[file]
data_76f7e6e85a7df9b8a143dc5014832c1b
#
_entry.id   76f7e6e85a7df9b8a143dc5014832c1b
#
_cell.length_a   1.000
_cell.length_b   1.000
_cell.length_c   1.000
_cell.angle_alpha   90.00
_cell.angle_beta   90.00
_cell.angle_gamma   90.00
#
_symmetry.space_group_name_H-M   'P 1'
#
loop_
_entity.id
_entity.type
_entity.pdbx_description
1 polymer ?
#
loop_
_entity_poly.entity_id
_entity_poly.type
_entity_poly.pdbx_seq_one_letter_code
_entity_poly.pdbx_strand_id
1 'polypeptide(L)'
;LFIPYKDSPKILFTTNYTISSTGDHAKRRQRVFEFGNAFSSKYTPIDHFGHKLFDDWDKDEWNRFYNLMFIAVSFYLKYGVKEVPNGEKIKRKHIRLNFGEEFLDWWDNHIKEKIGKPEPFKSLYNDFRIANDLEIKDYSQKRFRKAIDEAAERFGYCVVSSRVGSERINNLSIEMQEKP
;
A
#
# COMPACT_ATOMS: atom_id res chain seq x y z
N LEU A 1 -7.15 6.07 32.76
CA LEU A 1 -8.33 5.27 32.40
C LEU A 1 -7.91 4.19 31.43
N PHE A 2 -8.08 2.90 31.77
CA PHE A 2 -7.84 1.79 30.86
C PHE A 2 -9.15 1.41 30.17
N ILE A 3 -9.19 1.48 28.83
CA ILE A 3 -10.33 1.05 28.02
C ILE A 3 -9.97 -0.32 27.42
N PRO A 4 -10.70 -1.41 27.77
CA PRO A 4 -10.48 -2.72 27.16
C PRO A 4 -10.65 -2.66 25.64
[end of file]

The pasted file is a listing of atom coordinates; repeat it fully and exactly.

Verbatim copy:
data_76f7e6e85a7df9b8a143dc5014832c1b
#
_entry.id   76f7e6e85a7df9b8a143dc5014832c1b
#
_cell.length_a   1.000
_cell.length_b   1.000
_cell.length_c   1.000
_cell.angle_alpha   90.00
_cell.angle_beta   90.00
_cell.angle_gamma   90.00
#
_symmetry.space_group_name_H-M   'P 1'
#
loop_
_entity.id
_entity.type
_entity.pdbx_description
1 polymer ?
#
loop_
_entity_poly.entity_id
_entity_poly.type
_entity_poly.pdbx_seq_one_letter_code
_entity_poly.pdbx_strand_id
1 'polypeptide(L)'
;LFIPYKDSPKILFTTNYTISSTGDHAKRRQRVFEFGNAFSSKYTPIDHFGHKLFDDWDKDEWNRFYNLMFIAVSFYLKYGVKEVPNGEKIKRKHIRLNFGEEFLDWWDNHIKEKIGKPEPFKSLYNDFRIANDLEIKDYSQKRFRKAIDEAAERFGYCVVSSRVGSERINNLSIEMQEKP
;
A
#
# COMPACT_ATOMS: atom_id res chain seq x y z
N LEU A 1 -7.15 6.07 32.76
CA LEU A 1 -8.33 5.27 32.40
C LEU A 1 -7.91 4.19 31.43
N PHE A 2 -8.08 2.90 31.77
CA PHE A 2 -7.84 1.79 30.86
C PHE A 2 -9.15 1.41 30.17
N ILE A 3 -9.19 1.48 28.83
CA ILE A 3 -10.33 1.05 28.02
C ILE A 3 -9.97 -0.32 27.42
N PRO A 4 -10.70 -1.41 27.77
CA PRO A 4 -10.48 -2.72 27.16
C PRO A 4 -10.65 -2.66 25.64